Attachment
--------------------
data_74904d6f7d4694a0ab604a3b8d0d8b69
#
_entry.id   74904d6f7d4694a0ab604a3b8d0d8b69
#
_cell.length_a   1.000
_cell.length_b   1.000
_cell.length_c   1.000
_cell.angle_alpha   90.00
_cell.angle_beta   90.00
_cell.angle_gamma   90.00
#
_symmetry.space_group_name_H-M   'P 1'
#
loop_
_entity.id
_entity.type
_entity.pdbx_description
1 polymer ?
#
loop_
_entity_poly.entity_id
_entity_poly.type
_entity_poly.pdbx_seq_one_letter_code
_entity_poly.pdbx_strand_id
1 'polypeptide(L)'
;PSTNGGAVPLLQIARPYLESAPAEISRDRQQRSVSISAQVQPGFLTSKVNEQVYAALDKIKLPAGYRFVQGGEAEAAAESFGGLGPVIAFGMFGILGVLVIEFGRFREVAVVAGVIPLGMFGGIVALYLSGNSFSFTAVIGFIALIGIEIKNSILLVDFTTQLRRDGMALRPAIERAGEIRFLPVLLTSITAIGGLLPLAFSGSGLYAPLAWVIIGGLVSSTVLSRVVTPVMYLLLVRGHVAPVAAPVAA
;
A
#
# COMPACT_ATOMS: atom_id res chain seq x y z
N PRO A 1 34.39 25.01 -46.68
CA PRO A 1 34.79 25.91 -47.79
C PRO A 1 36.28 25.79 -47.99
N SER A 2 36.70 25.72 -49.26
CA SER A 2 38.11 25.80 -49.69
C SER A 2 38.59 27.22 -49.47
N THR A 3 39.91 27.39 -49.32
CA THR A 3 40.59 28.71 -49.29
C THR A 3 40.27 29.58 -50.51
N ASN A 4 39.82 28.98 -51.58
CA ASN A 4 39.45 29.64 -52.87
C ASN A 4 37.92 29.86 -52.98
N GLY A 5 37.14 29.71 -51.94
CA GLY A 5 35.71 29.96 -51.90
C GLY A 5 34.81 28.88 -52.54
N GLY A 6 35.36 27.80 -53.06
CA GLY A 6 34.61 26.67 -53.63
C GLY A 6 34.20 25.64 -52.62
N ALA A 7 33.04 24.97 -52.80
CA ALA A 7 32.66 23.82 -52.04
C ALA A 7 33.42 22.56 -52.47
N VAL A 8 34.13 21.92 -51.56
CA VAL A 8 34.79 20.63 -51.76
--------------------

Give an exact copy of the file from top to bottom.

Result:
data_74904d6f7d4694a0ab604a3b8d0d8b69
#
_entry.id   74904d6f7d4694a0ab604a3b8d0d8b69
#
_cell.length_a   1.000
_cell.length_b   1.000
_cell.length_c   1.000
_cell.angle_alpha   90.00
_cell.angle_beta   90.00
_cell.angle_gamma   90.00
#
_symmetry.space_group_name_H-M   'P 1'
#
loop_
_entity.id
_entity.type
_entity.pdbx_description
1 polymer ?
#
loop_
_entity_poly.entity_id
_entity_poly.type
_entity_poly.pdbx_seq_one_letter_code
_entity_poly.pdbx_strand_id
1 'polypeptide(L)'
;PSTNGGAVPLLQIARPYLESAPAEISRDRQQRSVSISAQVQPGFLTSKVNEQVYAALDKIKLPAGYRFVQGGEAEAAAESFGGLGPVIAFGMFGILGVLVIEFGRFREVAVVAGVIPLGMFGGIVALYLSGNSFSFTAVIGFIALIGIEIKNSILLVDFTTQLRRDGMALRPAIERAGEIRFLPVLLTSITAIGGLLPLAFSGSGLYAPLAWVIIGGLVSSTVLSRVVTPVMYLLLVRGHVAPVAAPVAA
;
A
#
# COMPACT_ATOMS: atom_id res chain seq x y z
N PRO A 1 34.39 25.01 -46.68
CA PRO A 1 34.79 25.91 -47.79
C PRO A 1 36.28 25.79 -47.99
N SER A 2 36.70 25.72 -49.26
CA SER A 2 38.11 25.80 -49.69
C SER A 2 38.59 27.22 -49.47
N THR A 3 39.91 27.39 -49.32
CA THR A 3 40.59 28.71 -49.29
C THR A 3 40.27 29.58 -50.51
N ASN A 4 39.82 28.98 -51.58
CA ASN A 4 39.45 29.64 -52.87
C ASN A 4 37.92 29.86 -52.98
N GLY A 5 37.14 29.71 -51.94
CA GLY A 5 35.71 29.96 -51.90
C GLY A 5 34.81 28.88 -52.54
N GLY A 6 35.36 27.80 -53.06
CA GLY A 6 34.61 26.67 -53.63
C GLY A 6 34.20 25.64 -52.62
N ALA A 7 33.04 24.97 -52.80
CA ALA A 7 32.66 23.82 -52.04
C ALA A 7 33.42 22.56 -52.47
N VAL A 8 34.13 21.92 -51.56
CA VAL A 8 34.79 20.63 -51.76